Don't rush back to kitchen, mum

7th February 1997 at 00:00
By now even the hardest working mother with school age children has heard about Monday's Panorama programme which blamed working mothers for the educational failure of their offspring. Hugely hyped, it was hard to ignore. Its contention that academic performance has been affected by the absence of the mother taps into a deep feeling of guilt, shared by many working mothers. Rather than taking a programme like this at face value and rushing back to the kitchen, it is wiser to see it as a symptom of underlying social anxieties about boys' poor attainment.

This becomes clear from the evidence presented in the programme. It was not devoted to a serious review of research but consisted of anecdotal interviews. These were intermingled with the impressions of a headteacher and film of a children's hotel. Two academic studies were discussed and both, presented as supportive of the main contention of the programme, were open to utterly different interpretations, ones which did not support the claims of Panorama at all. In the US study the only one of the two findings that was statistically significant was based upon teacher perception of children's study habits. It was claimed that teachers perceived the study habits of children with working mothers to be significantly worse than those with mothers at home. In the Barking and Dagenham study conducted by the University of North London, the programme conceded that the performance of girls was essentially the same whatever the mothers' status. It was only boys' performance which declined when the mother worked full-time, not part-time.

It is at this point that one sees clearly the underlying moral agenda. While it is clear that these boys lack parental supervision, this failure is laid exclusively at the door of absent mothers. Even when the mothers were at home and boys' performance was poor, this was explained by economic factors.

So when all of this information is correctly analysed, what do we find that proves the programme's contention that the presence of the mother is crucial to her child's academic success? Not very much. Indeed the programme itself hints at a much more potent and credible reason for academic success and failure. This is the question of class, the great unmentionable of nineties educational debates.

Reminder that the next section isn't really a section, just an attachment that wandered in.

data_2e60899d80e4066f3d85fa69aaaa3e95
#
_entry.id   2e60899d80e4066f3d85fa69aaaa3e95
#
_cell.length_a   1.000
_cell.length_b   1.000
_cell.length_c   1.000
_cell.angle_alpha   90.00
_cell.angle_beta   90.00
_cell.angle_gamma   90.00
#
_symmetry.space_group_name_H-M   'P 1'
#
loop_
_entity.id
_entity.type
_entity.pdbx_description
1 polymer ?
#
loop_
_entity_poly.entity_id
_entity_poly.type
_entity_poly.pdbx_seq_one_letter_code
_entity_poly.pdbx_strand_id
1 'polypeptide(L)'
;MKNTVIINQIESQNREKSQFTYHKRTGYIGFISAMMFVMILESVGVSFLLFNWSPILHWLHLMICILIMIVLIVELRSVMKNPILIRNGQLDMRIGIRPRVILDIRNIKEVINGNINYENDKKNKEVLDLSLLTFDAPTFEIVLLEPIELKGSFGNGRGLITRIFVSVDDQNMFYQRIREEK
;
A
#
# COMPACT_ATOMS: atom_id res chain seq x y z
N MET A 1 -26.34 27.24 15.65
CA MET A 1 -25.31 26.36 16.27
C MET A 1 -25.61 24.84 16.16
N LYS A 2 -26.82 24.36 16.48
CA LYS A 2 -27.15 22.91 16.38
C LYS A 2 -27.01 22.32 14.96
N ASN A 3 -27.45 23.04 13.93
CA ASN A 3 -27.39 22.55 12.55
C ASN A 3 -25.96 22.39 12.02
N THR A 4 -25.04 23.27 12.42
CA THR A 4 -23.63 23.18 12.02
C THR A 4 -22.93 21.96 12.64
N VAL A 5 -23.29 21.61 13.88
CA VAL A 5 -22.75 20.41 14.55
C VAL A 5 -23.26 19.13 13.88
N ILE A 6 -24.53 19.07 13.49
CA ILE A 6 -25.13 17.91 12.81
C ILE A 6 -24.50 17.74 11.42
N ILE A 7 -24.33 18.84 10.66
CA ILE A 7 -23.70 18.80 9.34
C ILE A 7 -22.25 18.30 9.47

The question of class, at least in Britain, is undoubtedly the main predictive and explanatory factor of academic success or failure, much more than any question of parental presence or absence, something the programme itself tacitly admits in its presentation of the Barking and Dagenham findings. All of which makes you wonder what is being measured and indeed what is being proved, especially when it is clear that the absence of mothers has no apparent effect on the performance of working-class children - boys or girls - or on middle-class girls.

What is the programme about if it isn't about the presence or absence of mothers? It is essentially about the underachievement of boys. This issue has arisen at a time of labour-market transition, when male manual work is disappearing and is being replaced by feminised service industries. Society appears to be splitting into work-rich and work- poor. Those in work, including almost all the people shown in the programme, especially of the professional kind, are working much longer hours than a few years ago. It is in this context that pressure on parents produces anxiety. It is also here that boys' performance becomes of increased concern.

No longer can boys leave school to do well-paid manual work which does not need literacy and numeracy skills. If they are to stand any chance in service industries, they must speak well and dress nicely or risk earning Pounds 1.50 per hour or nothing.

This has produced a huge crisis in especially working-class masculinity in which school failure, exclusions and rising crime rates are all linked together. I believe that these are the anxieties that the programme taps into and the fact that once again blame for this is laid at the door of mothers obscures the opportunity to find a real and appropriate solution.

Valerie Walkerdine is professor of psychology at Goldsmiths College, University of London. She has conducted longitudinal research on girls and their families and schools and is currently researching boys' underachievement

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